Two of the biggest proofs of Goldman’s transformation were its launch of GS Bank, a internet bank with a $1 deposit requirement, and Marcus, an online consumer lending platform through which well-qualified consumers could obtain personal loans of up to $30,000. GS Bank has since been merged into Marcus, which now serves as Goldman’s consumer brand.
That a Wall Street firm once known for serving the extremely well-heeled would create a new brand to target mainstream consumers at all would have been difficult to predict a couple of decades ago, but because of the changes in the market, it’s a no-brainer today. As QZ pointed out, “Goldman thinks it can make $1 billion in extra revenue from its consumer lending business over the next three years, as much as it expects for its trading operations.”
The challenge for Goldman is that the competition in the consumer deposit and lending spaces is significant and Goldman’s name, however storied, doesn’t have the same cachet with consumers. So Goldman is taking a page from fintech upstarts to grow Marcus.
As detailed by the Wall Street Journal, Goldman is reportedly in talks with Apple to offer buyers of Apple devices financing at point-of-sale. “Customers purchasing a $1,000 iPhone X could take out a loan from Goldman instead of charging it to credit cards that often carry high interest rates,” the Journal explained.
This type of financing is big business: by one estimate, $80bn of the $200bn consumers borrowed using retailer-affiliated credit cards or point-of-sale loans went towards big-ticket items including electronic gadgets. So if Goldman can position Marcus to offer loans for Apple device purchases, it could be a real shot in the arm for Goldman’s consumer brand.
Of course, if the model of the potential deals sounds familiar to you, that’s because it is. A number of consumer lending upstarts have targeted point-of-sale to reach consumers. For example, Affirm, which was co-founded by former Paypal co-founder and CTO Max Levchin, has partnered with retailers to offer consumers loans for their purchases at point-of-sale.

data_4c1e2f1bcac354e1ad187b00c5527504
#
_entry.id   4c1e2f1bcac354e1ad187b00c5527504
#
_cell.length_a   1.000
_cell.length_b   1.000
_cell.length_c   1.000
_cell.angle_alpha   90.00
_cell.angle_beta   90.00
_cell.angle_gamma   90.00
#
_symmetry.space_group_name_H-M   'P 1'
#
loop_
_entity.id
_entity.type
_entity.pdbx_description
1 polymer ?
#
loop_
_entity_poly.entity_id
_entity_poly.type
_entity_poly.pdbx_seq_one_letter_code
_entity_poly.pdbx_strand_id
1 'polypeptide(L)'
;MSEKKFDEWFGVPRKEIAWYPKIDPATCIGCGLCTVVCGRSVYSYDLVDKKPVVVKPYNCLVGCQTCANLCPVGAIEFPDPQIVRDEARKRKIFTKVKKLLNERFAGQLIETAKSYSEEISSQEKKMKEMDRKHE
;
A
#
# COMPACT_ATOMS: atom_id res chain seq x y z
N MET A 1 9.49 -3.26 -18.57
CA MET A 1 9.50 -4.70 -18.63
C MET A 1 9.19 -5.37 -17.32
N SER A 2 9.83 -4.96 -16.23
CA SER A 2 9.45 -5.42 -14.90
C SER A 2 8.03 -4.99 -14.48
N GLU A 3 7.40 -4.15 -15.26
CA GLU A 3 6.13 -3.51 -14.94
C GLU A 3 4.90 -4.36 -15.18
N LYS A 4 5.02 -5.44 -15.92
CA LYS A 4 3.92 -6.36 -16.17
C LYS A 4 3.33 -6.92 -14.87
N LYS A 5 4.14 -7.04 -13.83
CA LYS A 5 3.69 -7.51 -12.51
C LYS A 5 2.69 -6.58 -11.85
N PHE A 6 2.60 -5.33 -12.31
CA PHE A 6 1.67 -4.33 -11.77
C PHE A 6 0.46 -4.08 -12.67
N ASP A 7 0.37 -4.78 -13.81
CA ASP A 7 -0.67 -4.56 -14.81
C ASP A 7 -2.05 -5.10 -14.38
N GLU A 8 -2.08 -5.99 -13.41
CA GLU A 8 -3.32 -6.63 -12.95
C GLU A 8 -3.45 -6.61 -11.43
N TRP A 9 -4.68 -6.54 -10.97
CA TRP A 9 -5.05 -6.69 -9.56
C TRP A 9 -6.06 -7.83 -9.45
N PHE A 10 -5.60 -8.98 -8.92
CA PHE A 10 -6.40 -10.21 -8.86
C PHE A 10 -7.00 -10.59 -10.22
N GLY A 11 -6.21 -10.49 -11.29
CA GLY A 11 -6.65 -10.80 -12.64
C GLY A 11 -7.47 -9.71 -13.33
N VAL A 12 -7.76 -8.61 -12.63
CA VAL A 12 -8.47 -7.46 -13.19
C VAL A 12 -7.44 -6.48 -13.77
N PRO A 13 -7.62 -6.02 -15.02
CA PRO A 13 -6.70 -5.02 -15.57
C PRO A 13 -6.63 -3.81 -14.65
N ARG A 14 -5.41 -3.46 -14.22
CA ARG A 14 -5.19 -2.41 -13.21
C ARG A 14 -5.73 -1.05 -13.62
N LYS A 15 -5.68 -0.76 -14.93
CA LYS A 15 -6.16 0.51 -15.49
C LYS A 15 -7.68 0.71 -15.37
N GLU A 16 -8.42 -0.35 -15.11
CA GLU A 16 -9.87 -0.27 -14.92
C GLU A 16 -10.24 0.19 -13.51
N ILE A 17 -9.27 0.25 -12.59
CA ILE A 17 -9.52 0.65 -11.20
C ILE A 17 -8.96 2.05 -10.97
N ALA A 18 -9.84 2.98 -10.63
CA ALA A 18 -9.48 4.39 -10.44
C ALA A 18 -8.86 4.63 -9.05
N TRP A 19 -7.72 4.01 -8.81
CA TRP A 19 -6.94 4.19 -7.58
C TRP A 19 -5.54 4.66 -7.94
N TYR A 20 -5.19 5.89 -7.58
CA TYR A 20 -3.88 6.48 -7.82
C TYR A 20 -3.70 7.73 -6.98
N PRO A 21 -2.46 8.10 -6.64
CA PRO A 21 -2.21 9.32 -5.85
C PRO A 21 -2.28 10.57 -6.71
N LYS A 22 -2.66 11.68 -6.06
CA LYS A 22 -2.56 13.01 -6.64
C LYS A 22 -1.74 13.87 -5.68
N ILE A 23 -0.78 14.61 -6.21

Affirm, which bills itself as a “financial company for everyday people”, reportedly has over 1,000 merchant partners and is said to have originated more than a million loans with an average order size of $750. The company uses its own underwriting model, which is capable of looking at alternative data and doesn’t necessarily require a FICO score, or a good FICO score. On the customer experience side, Affirm is seamlessly integrated into the checkout experience of its merchant partners, making it far easier to convert shoppers into borrowers.
By embracing a similar model to grow its consumer lending business, Goldman could find that it has some big advantages over smaller upstarts like Affirm.
First, while the Goldman name might not be a deal-maker for consumers, it could help the firm woo merchants, especially those like Apple, which have worked with Goldman in the past. Second, Goldman’s size means it has more capital to lend and it will likely be able to offer interest rates that are more competitive than upstarts.
So if Goldman can ink the right deals and deliver customer experiences that are on par with successful fintechs, it’s entirely possible that it could quickly become a dominant player in this space. That very real possibility is yet another reminder of why fintechs themselves are trying to get bigger and diversify, which is reshaping the financial services landscape they disrupted.